A new study suggests that landlords are reluctant to evict their tenants. If they do, the survey by the Residential Landlords Association (RLA) shows that it’s for serious rent arrears or anti-social behaviour.
The research challenges claims that landlords are quick to evict renters when they request repair work. But are you reluctant to evict your tenants?
The RLA questioned over 1,760 landlords and found that 56% have evicted tenants. Of these, 90% removed their tenants for rent arrears and another 43% for anti-social behaviour.
Almost 40% were for damages to the property and 20% for drug-related activity.
Remember that your landlord insurance can cover you for damage, including unauthorised alteration for drug farms, and rent guarantee insurance will recover lost income.
The RLA also revealed that less than 30% of landlords wish to regain possession of their property because they hope to sell.
The survey shows that most private landlords only seek to evict tenants when it is necessary.
Alan Ward, Chairman of the RLA, comments: “We have been very concerned about claims that retaliatory eviction is a widespread practice, when there is very little hard evidence to back up those claims. As our survey underlines, the vast majority of evictions are down to rent arrears or anti-social behaviour.
“Landlords are being threatened with more regulation, which would simply make it harder for them to evict bad tenants when they need to.”
However, respondents stated that they would not seek to evict their tenants if they requested repairs.
Many landlords insisted that eviction is a last resort. They called for a more balanced argument.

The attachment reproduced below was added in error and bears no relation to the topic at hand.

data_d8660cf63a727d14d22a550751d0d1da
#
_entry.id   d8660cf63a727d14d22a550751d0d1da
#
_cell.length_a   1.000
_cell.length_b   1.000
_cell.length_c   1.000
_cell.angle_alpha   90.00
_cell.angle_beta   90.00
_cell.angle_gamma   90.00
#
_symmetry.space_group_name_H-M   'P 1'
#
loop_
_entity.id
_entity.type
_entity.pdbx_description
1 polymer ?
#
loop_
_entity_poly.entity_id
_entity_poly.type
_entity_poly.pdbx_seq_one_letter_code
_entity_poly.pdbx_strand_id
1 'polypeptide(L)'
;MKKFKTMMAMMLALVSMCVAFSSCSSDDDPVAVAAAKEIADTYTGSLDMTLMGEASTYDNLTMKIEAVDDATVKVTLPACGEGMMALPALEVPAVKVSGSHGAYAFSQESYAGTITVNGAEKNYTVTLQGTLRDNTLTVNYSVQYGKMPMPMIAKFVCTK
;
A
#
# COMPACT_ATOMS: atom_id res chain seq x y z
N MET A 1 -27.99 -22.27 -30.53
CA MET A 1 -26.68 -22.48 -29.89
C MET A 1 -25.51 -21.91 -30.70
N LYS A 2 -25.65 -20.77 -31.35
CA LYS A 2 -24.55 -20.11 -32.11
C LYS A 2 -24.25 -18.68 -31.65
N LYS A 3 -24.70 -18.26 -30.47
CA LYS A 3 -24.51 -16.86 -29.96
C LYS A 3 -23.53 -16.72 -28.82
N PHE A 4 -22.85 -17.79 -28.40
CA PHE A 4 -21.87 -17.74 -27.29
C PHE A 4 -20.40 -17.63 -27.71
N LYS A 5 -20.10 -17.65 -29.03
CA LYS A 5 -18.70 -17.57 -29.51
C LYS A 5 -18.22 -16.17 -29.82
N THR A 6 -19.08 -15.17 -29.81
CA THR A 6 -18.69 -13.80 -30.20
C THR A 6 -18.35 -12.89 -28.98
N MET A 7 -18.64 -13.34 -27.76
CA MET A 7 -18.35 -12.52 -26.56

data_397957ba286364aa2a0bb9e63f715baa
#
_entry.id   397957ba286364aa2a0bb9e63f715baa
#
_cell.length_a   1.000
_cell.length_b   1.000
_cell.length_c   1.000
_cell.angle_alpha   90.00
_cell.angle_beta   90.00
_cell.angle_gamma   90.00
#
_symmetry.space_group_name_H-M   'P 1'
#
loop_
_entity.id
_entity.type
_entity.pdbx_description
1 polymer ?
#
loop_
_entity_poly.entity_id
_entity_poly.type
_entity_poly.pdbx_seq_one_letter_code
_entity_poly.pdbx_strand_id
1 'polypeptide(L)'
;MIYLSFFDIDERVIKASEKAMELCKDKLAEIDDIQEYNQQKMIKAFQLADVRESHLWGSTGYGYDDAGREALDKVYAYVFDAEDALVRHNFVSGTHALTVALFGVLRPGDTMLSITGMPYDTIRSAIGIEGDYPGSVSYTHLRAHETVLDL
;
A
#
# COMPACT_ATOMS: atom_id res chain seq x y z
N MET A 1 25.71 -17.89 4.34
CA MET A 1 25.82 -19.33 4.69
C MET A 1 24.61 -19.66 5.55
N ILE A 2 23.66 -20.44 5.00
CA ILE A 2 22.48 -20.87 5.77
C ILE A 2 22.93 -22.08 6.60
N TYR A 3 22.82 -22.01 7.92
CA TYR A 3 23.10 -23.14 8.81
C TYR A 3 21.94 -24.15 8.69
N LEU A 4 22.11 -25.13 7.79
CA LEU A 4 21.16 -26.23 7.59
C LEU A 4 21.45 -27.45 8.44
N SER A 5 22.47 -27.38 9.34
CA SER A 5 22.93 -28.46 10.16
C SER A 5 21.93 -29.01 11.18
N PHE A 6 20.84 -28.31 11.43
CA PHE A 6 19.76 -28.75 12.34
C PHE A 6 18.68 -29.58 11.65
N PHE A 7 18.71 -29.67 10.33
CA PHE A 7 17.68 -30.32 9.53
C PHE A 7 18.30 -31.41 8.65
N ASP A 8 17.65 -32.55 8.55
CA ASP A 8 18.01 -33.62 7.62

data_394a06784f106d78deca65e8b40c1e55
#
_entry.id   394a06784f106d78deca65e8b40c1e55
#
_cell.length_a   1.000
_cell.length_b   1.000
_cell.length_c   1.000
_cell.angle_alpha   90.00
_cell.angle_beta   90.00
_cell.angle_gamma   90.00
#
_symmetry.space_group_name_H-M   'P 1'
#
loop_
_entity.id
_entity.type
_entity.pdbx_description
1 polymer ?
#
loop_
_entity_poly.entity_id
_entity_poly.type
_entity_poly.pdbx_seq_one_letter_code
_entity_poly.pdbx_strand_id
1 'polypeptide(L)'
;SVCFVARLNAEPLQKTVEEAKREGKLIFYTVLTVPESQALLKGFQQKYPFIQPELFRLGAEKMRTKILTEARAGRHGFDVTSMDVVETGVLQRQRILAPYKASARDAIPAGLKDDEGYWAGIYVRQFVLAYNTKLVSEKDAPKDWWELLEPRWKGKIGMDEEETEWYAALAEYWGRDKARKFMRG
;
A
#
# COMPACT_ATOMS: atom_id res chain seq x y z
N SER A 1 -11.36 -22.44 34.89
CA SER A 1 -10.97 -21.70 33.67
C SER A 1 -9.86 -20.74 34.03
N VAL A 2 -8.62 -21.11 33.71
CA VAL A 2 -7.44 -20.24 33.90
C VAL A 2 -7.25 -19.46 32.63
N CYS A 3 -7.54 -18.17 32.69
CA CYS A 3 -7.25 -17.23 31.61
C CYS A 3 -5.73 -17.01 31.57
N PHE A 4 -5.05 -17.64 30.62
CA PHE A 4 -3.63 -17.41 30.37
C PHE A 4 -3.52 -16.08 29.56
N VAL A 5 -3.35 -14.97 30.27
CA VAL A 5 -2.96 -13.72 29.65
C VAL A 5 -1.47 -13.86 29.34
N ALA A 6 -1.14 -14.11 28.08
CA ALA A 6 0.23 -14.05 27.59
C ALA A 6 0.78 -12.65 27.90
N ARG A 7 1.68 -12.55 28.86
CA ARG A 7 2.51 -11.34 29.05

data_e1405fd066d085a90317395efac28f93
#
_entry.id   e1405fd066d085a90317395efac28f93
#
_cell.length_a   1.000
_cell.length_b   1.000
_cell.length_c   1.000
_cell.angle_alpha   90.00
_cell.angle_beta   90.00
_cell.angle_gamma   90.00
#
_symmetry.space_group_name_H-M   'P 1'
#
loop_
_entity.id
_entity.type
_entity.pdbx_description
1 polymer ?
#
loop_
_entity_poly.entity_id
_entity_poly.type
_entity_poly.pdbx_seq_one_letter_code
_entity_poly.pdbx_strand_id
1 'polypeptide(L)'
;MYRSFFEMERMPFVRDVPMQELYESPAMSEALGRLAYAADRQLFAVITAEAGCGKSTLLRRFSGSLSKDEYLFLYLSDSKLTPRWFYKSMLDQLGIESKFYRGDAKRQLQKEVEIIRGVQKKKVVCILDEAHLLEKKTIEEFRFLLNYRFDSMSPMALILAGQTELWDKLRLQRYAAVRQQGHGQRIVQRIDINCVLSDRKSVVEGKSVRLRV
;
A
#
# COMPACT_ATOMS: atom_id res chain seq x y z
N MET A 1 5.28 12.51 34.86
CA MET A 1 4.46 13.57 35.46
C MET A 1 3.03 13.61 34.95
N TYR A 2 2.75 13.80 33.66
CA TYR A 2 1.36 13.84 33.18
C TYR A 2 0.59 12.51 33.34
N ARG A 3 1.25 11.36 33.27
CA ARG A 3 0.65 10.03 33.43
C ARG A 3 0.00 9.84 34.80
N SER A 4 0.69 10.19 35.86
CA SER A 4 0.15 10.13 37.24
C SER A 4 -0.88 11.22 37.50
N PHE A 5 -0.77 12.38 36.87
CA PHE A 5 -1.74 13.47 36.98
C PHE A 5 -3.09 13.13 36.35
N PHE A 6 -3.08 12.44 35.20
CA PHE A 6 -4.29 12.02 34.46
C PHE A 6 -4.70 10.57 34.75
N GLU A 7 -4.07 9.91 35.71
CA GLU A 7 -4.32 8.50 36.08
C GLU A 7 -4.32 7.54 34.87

Some comments include: “I would only ever evict a tenant if they were not paying rent and behaving badly/breaching their tenancy agreement.”
“The system is heavily biased against landlords. More consideration and emphasis should be placed on providing support for, not demonising, landlords.”
“We seem to be easy and popular targets. This is disappointing for those of us who provide good quality housing and ethical treatment.”
“It’s not all good tenant, bad landlord.”
“We positively encourage our tenants to tell us about repairs that need doing so that we can leap on top of maintenance and prevent small repairs from turning into major repairs.”
The RLA is concerned that section 21 notices may be revised – these allow landlords to regain possession of their properties.
Ward adds: “If landlords see section 21 under threat, they will withdraw from the sector. Landlords are frightened that they cannot evict tenants who are in rent arrears or who are guilty of anti-social behaviour easily and cheaply. We still have complaints that even under section 21, there are costs and delays involved in obtaining possession.”
Have you ever had to evict a tenant and why?